A ring of black holes or neutron stars has been discovered in a galaxy 300 million light years from Earth.
Astronomers used NASA’s Chandra X-ray Observatory and data reveals the presence of very bright X-ray sources, most likely binary systems powered by either a stellar-mass black hole or neutron star, in a remarkable ring.
X-rays from Chandra (purple) have been combined with optical data from NASA’s Hubble Space Telescope (red, green, and blue). Credit: Chandra X-ray Center
This ring, while not wielding power over Middle Earth, may help scientists better understand what happens when galaxies smash into one another in catastrophic impacts.
Where did the ring of black holes or neutron stars in AM 0644 come from?
Astronomers think that it was created when one galaxy was pulled into another galaxy by the force of gravity. The first galaxy generated ripples in the gas of the second galaxy, AM 0644, located in the lower right. These ripples then produced an expanding ring of gas in AM 0644 that triggered the birth of new stars. The first galaxy is possibly the one located in the lower left of the image.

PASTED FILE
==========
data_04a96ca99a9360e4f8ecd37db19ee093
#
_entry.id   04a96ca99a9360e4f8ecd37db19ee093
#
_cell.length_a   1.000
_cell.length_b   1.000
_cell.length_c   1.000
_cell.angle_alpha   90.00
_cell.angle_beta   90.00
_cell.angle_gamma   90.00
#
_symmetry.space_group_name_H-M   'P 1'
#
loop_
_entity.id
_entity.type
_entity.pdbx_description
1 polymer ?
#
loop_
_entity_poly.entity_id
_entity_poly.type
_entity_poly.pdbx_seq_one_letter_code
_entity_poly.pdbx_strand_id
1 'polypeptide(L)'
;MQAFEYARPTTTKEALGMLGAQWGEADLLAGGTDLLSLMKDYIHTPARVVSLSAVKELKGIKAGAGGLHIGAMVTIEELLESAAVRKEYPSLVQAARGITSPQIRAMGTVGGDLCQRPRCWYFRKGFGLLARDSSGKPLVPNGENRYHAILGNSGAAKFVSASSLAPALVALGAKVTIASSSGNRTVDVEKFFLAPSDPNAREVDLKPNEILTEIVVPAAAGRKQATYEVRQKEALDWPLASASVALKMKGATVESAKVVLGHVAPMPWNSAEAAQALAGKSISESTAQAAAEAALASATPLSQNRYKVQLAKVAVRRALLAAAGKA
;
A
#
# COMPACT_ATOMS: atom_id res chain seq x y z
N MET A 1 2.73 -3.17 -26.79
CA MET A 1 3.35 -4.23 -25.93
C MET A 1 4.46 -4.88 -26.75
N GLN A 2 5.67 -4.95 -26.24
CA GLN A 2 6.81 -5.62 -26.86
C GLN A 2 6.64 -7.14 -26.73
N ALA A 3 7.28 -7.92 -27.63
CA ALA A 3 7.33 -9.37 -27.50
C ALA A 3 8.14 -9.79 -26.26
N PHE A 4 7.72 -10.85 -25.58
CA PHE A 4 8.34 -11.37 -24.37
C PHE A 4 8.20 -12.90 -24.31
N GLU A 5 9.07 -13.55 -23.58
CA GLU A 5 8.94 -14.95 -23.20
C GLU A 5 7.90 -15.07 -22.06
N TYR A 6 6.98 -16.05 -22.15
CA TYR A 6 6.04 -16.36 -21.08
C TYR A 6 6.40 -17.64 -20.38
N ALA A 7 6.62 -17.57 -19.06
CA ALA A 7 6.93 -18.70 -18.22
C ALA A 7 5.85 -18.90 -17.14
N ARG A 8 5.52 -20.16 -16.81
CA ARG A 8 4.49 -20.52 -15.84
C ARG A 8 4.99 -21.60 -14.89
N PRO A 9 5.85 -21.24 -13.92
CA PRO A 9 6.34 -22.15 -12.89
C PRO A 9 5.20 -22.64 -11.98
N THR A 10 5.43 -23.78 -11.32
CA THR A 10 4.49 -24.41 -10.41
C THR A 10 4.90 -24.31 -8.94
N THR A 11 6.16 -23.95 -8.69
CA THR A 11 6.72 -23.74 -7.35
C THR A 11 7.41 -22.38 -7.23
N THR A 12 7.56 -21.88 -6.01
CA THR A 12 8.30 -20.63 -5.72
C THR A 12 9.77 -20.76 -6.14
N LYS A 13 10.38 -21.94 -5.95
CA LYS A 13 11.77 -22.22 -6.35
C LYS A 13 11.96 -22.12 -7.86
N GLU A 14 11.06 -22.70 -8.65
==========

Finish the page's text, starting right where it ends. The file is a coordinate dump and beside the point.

The most massive of these fledgling stars will lead short lives – in cosmic terms – of millions of years. After that, their nuclear fuel is spent and the stars explode as supernovas leaving behind either black holes with masses typically between about five to twenty times that of the Sun, or neutron stars with a mass approximately equal to that of the Sun.
Some of these black holes or neutron stars have close companion stars, and siphon gas from their stellar partner. This gas falls towards the black hole or neutron star, forming a spinning disk like water circling a drain, and becomes heated by friction. This superheated gas produces large amounts of X-rays that Chandra can detect.